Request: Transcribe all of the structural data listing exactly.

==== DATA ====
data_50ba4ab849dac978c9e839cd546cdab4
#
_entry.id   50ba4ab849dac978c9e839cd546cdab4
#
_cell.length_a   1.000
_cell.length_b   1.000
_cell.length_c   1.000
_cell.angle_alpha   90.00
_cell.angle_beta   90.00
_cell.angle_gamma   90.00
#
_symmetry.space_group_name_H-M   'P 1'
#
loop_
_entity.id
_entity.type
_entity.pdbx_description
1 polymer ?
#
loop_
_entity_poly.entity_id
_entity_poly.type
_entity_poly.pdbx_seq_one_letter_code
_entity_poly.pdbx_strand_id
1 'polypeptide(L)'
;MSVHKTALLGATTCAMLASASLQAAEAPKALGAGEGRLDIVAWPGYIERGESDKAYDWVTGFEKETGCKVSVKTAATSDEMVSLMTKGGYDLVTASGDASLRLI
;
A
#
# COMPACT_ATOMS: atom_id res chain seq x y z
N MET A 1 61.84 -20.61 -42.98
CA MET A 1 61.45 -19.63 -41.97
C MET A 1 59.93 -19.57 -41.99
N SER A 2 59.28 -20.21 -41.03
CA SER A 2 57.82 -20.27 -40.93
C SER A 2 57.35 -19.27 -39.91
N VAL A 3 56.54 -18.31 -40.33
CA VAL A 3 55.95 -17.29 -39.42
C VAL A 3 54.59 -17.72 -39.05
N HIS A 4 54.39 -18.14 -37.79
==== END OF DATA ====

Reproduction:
data_50ba4ab849dac978c9e839cd546cdab4
#
_entry.id   50ba4ab849dac978c9e839cd546cdab4
#
_cell.length_a   1.000
_cell.length_b   1.000
_cell.length_c   1.000
_cell.angle_alpha   90.00
_cell.angle_beta   90.00
_cell.angle_gamma   90.00
#
_symmetry.space_group_name_H-M   'P 1'
#
loop_
_entity.id
_entity.type
_entity.pdbx_description
1 polymer ?
#
loop_
_entity_poly.entity_id
_entity_poly.type
_entity_poly.pdbx_seq_one_letter_code
_entity_poly.pdbx_strand_id
1 'polypeptide(L)'
;MSVHKTALLGATTCAMLASASLQAAEAPKALGAGEGRLDIVAWPGYIERGESDKAYDWVTGFEKETGCKVSVKTAATSDEMVSLMTKGGYDLVTASGDASLRLI
;
A
#
# COMPACT_ATOMS: atom_id res chain seq x y z
N MET A 1 61.84 -20.61 -42.98
CA MET A 1 61.45 -19.63 -41.97
C MET A 1 59.93 -19.57 -41.99
N SER A 2 59.28 -20.21 -41.03
CA SER A 2 57.82 -20.27 -40.93
C SER A 2 57.35 -19.27 -39.91
N VAL A 3 56.54 -18.31 -40.33
CA VAL A 3 55.95 -17.29 -39.42
C VAL A 3 54.59 -17.72 -39.05
N HIS A 4 54.39 -18.14 -37.79